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Old 12-26-2011, 01:10 PM   #226 (permalink)
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I have some experience in this field and would like to offer an opinion.

From an Ecomodding standpoint, modifying an automatic transmission to allow manual gear selection and control of Torque Converter Clutch operation makes a lot of sense. You should be able to get better economy out of a vehicle equipped with a manual transmission than the same vehicle equipped with an automatic, given the same driving style. The reasons being that with a manual transmission there is no parasitic loss from the hydraulic pump required for an automatic, nor is there any loss from an “open” torque converter. By modifying the automatic the only loss you cannot eliminate is that of the hydraulic pump. You can minimize this loss by keeping your line pressures to a minimum and driving with a “light foot” as much as possible. Manual control allows you to be in the optimum gear for any specific driving condition and have the TCC locked as much of the time as possible. A side benefit of the TCC control is that most of the heat that causes damage in an automatic is produced by heavily loading “open” torque converter. Heat is just wasted fuel. Aside from regular oil changes, keeping the heat down in an automatic is the best thing you can do to preserve it’s life. Another side benefit is that locking the TCC on deceleration makes engine braking more efficient, which in turn extends brake life.

Modern electronically controlled automatic transmissions are relatively complicated, expensive things, and it seems that the newer they are, the more complicated and expensive they get. To the people who have contributed to this thread, that have done some modifications, I take my hat off to you. It takes a lot of nerve to mess with a factory system even if you have a complete knowledge of how it is supposed to work, what the limits are, and how any modifications may affect different functions of the transmission. Having said that, as long as you are very careful with what you are doing, you should minimize the probability of doing any damage. Most of these transmissions operate on the same principals, but there will be differences. I would advise that if you are planning to modify anything, get as much information about your particular transmission as you can get and study it thoroughly before you commit yourself to change anything.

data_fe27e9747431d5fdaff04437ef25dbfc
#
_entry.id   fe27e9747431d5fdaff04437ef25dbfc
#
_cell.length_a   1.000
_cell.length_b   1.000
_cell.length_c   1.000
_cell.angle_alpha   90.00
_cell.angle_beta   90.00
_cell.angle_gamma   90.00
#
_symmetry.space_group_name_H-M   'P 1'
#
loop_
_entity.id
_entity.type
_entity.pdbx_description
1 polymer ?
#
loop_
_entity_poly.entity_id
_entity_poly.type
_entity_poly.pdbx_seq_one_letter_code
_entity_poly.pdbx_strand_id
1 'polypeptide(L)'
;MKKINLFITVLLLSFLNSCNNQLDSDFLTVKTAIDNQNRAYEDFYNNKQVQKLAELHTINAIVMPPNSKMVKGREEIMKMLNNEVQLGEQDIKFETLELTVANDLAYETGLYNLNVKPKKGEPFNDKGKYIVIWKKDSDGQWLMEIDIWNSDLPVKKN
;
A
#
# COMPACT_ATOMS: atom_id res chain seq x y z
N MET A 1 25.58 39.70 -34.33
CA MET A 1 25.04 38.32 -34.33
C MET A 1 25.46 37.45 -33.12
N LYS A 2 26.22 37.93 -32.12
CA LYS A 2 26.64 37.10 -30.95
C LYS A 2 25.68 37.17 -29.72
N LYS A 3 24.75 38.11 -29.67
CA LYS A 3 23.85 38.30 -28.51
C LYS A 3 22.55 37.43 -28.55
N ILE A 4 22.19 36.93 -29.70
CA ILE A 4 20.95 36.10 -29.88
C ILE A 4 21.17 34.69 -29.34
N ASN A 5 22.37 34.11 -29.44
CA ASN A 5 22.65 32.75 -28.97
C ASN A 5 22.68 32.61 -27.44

I can only speak of one transmission, the Ford E4OD. I have one in my motorhome, and one in my daily driver. The stock shift scheduling and TCC operation drove me nuts, especially in the motorhome. I’m not a great fan of automatics at the best of times, but converting to manual in either of these vehicles was not a practical option. I had hoped to find an aftermarket transmission controller that I could buy to give me manual control, but at the time (over 7 years ago) I could find nothing, so I built my own. This was a huge job, and I won’t go into details, but briefly, this is how it operates.

With the manual lever in Park, Neutral, Man 2 (2nd gear), Man 1 (1st gear), and Reverse, the transmission operates as stock with the exception that I have TCC control in Man 2. With the lever in Drive, gear selection and TCC control is done with a 4 axis joy stick on the dash. Shifting is sequential, like a motorcycle. Pulse back, shift up, pulse forward, shift down. Pulse left TCC lock, pulse right, TCC unlock. There is no automatic control of gear selection. Line pressure control is automatic and programmable with separate maps for steady state cruise, 1-2 shift, 2-3 shift, 3-4 shift, TCC lock and decel. There are permissives for TCC lock on decel. It must be in a gear that will support engine braking, the throttle must be closed, and the engine above 1200 RPM.

As a side note, both of these vehicles have programmable engine management, so I have a manual switch that will cut the fuel injectors on decel if I wish. This is a great fuel saver in hilly country. The motorhome also has an exhaust brake of my own design (very rare in gas engines) that is of great benefit on steep grades.

These controllers have been in service for over 7 years with no issues of any sort. Since installation, I have never seen the temperatures exceed about 180F. The daily driver has over 240,000 km on it now, so I couldn’t have done too many things wrong.

How did this improve economy, you might ask? Well, to be honest, I really don’t know. With both installations many things were done at the same time so it would be impossible to accurately tell what contributed to what. The daily driver keeps gaining weight. E10 fuel hasn’t helped the mileage on either. The improvements probably aren’t significant, maybe 2 or 3 percent, but any gain is a good gain and the project was fun, even if there is no economic pay back.

If anyone is interested in a stand alone controller for the Ford transmissions, Carl Baumann of Bauman Engineering offers one, or at least I think he still does. It was available when I built mine, but didn’t have some features that I required.

Another more recent entry is the transmission controller from the Megasquirt boys. It was under development when I started but I believe it is available now with applications for the GM transmissions and perhaps others.
'95 Ford E150 4.9L I6 Megasquirt MS1 Custom MSnS Extra
'92 Winnebago Elante 33 RQ Ford 7.5L V8 Megasquirt MS1 Custom MSnS Extra
'93 Bayliner 3288 Twin Ford 5.8L V8s (351 Windsors) converted to tuned port EFI. Megasquirt MS1 Custom MSnS Extra
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The Following 2 Users Say Thank You to E4ODnut For This Useful Post:
abogart (12-26-2011), gone7 (12-10-2012)